I first heard about ‘Nollywood’, or Nigerian cinema, only earlier this year – previously, I was unaware that it even existed – or that it is currently the second-largest film industry in the world, behind Bollywood and ahead of Hollywood. But it’s not really that surprising that so many people in the Western world are unfamiliar with Nollywood – they honestly couldn’t care less what we think of their films. The Nigerian film industry is catered towards a Nigerian audience only – they’re not interested in winning Oscars, or the praises of Western critics and fans. Instead, their films are primarily low-budget, with a lesser emphasis on storyline and casting than is seen in Hollywood movies.
I find this particularly refreshing, especially when today there is such a huge emphasis on working towards the ‘Hollywood standard’ – we are so inundated with news of celebrities and fashion trends and the latest Hollywood gossip, that sometimes I feel we are losing sight of our own roots and identities. And Nollywood seems to be the perfect counterbalance to this growing movement, as it effectively ignores the clutches of the Western world, and consistently creates according to the Nigerian national identity and culture.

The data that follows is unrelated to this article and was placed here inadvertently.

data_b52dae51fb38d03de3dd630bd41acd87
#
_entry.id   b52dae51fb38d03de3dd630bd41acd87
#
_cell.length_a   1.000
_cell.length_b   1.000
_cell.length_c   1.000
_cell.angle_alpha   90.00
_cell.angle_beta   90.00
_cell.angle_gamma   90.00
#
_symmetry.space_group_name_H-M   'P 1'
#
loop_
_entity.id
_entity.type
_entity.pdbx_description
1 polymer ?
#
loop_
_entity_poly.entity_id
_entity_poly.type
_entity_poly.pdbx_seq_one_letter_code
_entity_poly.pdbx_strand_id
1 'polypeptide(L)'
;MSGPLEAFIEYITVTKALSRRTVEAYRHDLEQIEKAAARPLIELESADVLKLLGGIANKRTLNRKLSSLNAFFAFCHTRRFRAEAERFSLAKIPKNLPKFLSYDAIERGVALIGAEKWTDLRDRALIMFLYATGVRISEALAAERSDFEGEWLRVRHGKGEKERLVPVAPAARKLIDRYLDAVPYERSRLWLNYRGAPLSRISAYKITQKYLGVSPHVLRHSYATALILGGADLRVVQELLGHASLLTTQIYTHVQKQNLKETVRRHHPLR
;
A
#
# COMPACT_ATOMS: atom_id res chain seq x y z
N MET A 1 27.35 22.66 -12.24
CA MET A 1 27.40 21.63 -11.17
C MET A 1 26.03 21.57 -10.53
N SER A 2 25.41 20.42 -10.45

Many similarities can be made between Nollywood and Korean cinema, another film industry that is heavily influenced by its local culture and context. However, Korean cinema is more a symbol of cross-cultural acceptance than ignorance, as Woongjae Ryoo suggests. The Korean wave of film draws much inspiration from its neighbouring Asian countries, as well as from China and the U.S., often re-appropriating classic storylines and genres from around the world to suit their own contemporary culture. As a result, Korean cinema is not considered in the same league as Nollywood and Hollywood – yet it remains popular within Korea itself, and reaffirms the idea of preserving national culture.